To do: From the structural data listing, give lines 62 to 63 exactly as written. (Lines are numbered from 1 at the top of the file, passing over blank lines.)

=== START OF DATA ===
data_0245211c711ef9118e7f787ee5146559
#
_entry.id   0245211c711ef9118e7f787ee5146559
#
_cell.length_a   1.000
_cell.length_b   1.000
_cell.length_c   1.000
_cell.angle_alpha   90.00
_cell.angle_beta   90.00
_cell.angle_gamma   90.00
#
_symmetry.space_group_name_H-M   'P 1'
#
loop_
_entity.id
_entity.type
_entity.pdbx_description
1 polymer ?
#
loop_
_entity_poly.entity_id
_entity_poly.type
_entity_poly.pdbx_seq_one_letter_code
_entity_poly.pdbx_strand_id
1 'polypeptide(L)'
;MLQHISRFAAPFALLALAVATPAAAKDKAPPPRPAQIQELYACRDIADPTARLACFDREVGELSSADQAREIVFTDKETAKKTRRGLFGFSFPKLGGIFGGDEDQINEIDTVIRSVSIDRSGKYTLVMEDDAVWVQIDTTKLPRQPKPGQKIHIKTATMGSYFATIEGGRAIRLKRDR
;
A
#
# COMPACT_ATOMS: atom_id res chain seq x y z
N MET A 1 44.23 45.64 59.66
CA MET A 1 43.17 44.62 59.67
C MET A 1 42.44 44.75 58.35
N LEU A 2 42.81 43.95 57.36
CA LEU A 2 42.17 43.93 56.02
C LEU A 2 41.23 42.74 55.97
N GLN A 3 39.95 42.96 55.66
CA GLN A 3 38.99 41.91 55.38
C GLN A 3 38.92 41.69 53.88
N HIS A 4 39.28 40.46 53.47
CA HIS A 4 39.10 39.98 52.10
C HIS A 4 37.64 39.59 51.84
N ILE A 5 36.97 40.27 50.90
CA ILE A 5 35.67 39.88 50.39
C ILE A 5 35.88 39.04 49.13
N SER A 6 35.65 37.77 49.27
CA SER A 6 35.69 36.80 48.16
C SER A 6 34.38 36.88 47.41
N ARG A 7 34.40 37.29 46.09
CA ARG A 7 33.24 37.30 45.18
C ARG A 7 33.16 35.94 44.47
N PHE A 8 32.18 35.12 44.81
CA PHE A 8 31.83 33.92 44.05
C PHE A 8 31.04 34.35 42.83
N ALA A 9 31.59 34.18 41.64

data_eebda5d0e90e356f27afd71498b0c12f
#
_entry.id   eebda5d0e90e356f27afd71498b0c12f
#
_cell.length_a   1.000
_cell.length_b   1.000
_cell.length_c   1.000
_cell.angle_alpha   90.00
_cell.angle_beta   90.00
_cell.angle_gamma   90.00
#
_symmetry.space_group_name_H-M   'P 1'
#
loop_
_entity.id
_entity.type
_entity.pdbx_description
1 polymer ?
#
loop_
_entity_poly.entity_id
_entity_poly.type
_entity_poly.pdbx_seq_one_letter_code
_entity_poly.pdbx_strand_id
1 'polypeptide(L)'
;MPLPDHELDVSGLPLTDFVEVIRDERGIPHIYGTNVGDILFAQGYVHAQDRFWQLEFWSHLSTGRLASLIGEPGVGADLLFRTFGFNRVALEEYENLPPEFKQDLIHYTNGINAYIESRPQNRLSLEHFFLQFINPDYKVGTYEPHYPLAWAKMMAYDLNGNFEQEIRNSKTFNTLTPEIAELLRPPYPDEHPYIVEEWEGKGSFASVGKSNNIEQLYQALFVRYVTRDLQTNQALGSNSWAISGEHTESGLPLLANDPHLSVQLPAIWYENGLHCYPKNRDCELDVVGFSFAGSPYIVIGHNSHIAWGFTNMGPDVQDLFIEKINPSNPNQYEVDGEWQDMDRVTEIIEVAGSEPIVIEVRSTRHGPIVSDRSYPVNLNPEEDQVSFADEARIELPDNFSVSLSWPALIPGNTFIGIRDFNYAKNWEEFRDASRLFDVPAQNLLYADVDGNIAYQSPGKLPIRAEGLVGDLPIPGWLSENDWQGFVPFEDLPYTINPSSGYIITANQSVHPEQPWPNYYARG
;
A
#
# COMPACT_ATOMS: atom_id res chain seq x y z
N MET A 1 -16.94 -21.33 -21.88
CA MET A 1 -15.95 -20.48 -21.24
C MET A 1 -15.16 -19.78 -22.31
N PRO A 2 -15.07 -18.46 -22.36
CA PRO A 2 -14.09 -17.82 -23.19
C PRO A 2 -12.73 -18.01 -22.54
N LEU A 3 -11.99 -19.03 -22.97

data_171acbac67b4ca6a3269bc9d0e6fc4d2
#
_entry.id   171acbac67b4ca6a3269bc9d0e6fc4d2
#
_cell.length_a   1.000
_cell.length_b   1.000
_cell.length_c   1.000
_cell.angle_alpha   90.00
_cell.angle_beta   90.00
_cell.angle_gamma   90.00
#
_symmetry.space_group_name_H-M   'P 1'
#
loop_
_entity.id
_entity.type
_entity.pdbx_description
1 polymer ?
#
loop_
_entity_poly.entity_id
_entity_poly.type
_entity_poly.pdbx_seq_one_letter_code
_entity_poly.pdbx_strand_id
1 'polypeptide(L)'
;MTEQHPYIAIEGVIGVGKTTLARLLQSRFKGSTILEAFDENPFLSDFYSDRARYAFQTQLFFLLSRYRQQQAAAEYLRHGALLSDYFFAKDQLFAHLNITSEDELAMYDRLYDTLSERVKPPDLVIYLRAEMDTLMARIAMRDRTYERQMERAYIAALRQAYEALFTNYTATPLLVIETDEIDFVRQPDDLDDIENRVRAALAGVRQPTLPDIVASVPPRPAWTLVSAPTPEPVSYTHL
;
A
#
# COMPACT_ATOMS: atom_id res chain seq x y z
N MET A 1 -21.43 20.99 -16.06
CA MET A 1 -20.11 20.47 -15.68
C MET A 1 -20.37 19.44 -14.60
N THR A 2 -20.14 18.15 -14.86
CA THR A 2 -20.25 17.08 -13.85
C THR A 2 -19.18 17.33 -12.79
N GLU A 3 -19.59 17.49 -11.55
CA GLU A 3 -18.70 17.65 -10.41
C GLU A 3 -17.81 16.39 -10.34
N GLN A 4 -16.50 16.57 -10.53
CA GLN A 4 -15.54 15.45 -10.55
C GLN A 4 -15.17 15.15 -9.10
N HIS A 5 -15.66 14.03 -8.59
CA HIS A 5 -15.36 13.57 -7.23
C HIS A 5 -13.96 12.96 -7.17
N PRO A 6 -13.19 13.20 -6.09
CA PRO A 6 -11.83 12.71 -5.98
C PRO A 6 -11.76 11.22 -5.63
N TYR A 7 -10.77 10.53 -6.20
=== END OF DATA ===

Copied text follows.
_cell.length_c   1.000
_cell.angle_alpha   90.00